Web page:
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Publication #FPS453

Pandorea jasminoides Bower Plant, Bower Vine1

Edward F. Gilman2

Introduction

Rapidly growing bower plant has slender, twining stems, glossy dark green foliage, and 2-inch-wide, white, pink-throated flowers which appear in summer, fall, and winter (Fig. 1). Peak flower production occurs in mid-summer. Bower plant is evergreen and can be used to cover fences, arbors and other structures. It can cover a 15-foot-tall arbor in one or two growing seasons. It does not grow to be a particularly dense vine; instead it maintains an open, fine-textured effect.

General Information

Figure 1. 

Bower plant


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Scientific name: Pandorea jasminoides
Pronunciation: pan-DOR-ree-uh jaz-min-NOY-deez
Common name(s): bower plant, bower vine
Family: Bignoniaceae
Plant type: vine
USDA hardiness zones: 9B through 11 (Fig. 2)
Planting month for zone 9: year round
Planting month for zone 10 and 11: year round
Origin: not native to North America
Uses: espalier
Availability: somewhat available, may have to go out of the region to find the plant
Figure 2. 

Shaded area represents potential planting range.


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Description

Height: depends upon supporting structure
Spread: depends upon supporting structure
Plant habit: spreading
Plant density: dense
Growth rate: fast
Texture: fine

Foliage

Leaf arrangement: opposite/subopposite
Leaf type: odd-pinnately compound
Leaf margin: undulate
Leaf shape: ovate
Leaf venation: pinnate
Leaf type and persistence: evergreen
Leaf blade length: 2 to 4 inches
Leaf color: green
Fall color: no fall color change
Fall characteristic: not showy

Flower

Flower color: pink
Flower characteristic: flowers periodically throughout the year

Fruit

Fruit shape: elongated
Fruit length: 1 to 3 inches
Fruit cover: dry or hard
Fruit color: brown
Fruit characteristic: inconspicuous and not showy

Trunk and Branches

Trunk/bark/branches: usually with one stem/trunk
Current year stem/twig color: brown
Current year stem/twig thickness: medium

Culture

Light requirement: plant grows in part shade/part sun
Soil tolerances: slightly alkaline; clay; sand; acidic; loam
Drought tolerance: moderate
Soil salt tolerances: poor
Plant spacing: 36 to 60 inches

Other

Roots: not applicable
Winter interest: no special winter interest
Outstanding plant: not particularly outstanding
Invasive potential: not known to be invasive
Pest resistance: no serious pests are normally seen on the plant

Use and Management

Bower plant requires full sun and fertile, rich soil with ample moisture. Protection from strong winds is recommended. The plant can be successfully grown in the warmest parts of hardiness zone 9 in many years. Flowers are quickly produced from young plants which are damaged from a light freeze.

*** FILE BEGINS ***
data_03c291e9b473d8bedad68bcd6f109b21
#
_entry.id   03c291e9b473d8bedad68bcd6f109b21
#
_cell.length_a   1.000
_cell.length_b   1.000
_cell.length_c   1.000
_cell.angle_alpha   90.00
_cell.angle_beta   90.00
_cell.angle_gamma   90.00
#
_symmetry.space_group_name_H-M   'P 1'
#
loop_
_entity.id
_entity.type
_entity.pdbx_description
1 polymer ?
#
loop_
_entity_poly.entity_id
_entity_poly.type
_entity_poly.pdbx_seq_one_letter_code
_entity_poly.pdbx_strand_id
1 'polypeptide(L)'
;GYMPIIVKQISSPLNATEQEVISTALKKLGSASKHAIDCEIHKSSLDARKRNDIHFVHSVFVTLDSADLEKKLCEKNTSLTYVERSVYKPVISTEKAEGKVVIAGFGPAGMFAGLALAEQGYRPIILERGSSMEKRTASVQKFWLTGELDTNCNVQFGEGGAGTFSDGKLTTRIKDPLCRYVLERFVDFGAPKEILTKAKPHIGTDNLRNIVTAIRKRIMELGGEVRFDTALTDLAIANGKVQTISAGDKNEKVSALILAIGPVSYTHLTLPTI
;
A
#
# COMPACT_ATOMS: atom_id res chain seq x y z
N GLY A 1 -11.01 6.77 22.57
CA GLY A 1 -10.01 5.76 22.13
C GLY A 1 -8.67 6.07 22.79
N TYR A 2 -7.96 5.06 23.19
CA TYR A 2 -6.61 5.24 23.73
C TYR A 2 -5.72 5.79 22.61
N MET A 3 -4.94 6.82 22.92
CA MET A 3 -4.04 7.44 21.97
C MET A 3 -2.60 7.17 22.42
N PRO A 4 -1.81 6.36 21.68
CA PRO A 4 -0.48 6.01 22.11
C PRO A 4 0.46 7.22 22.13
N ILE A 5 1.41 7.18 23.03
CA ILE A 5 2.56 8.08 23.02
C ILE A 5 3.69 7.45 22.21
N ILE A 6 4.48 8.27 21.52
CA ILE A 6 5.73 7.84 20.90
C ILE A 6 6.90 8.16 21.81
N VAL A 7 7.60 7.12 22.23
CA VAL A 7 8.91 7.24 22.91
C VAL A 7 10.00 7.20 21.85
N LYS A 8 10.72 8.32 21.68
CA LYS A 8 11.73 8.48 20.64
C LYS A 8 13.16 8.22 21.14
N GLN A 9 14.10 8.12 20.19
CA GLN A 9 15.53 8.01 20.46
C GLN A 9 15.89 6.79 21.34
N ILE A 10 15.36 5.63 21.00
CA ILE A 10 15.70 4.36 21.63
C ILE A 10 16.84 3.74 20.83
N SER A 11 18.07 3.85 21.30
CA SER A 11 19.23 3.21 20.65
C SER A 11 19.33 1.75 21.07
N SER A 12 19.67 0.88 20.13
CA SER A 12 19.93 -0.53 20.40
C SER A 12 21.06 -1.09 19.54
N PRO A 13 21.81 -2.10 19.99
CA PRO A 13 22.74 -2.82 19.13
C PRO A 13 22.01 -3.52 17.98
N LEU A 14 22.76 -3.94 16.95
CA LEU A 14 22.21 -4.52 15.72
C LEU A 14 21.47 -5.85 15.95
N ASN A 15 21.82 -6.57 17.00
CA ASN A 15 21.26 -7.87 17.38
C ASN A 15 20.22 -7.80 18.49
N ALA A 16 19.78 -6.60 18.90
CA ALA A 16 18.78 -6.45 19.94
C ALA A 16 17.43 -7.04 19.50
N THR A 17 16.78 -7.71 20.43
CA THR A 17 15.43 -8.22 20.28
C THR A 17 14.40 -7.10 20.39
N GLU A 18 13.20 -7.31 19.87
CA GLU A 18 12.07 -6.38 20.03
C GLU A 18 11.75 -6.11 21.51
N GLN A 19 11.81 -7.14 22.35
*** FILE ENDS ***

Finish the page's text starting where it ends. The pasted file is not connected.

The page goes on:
The cultivar 'Alba' has white-lipped flowers, 'Purpurea' produces pink-lipped flowers, and 'Rosea' has pink flowers with rose pink throats.

Propagation is by seed or softwood cuttings.

Pests and Diseases

No pests or diseases are of major concern.

Figure 3. 

Flower of bower plant


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Footnotes

1.

This document is FPS453, one of a series of the Environmental Horticulture, Florida Cooperative Extension Service, Institute of Food and Agricultural Sciences, University of Florida. Original publication date September 1999. Revised June 2007. Reviewed June 2011. Visit the EDIS website at http://edis.ifas.ufl.edu.

2.

Edward F. Gilman, professor, Environmental Horticulture Department, Cooperative Extension Service, Institute of Food and Agricultural Sciences, University of Florida, Gainesville, 32611.


The Institute of Food and Agricultural Sciences (IFAS) is an Equal Opportunity Institution authorized to provide research, educational information and other services only to individuals and institutions that function with non-discrimination with respect to race, creed, color, religion, age, disability, sex, sexual orientation, marital status, national origin, political opinions or affiliations. For more information on obtaining other UF/IFAS Extension publications, contact your county's UF/IFAS Extension office.

U.S. Department of Agriculture, UF/IFAS Extension Service, University of Florida, IFAS, Florida A & M University Cooperative Extension Program, and Boards of County Commissioners Cooperating. Nick T. Place, dean for UF/IFAS Extension.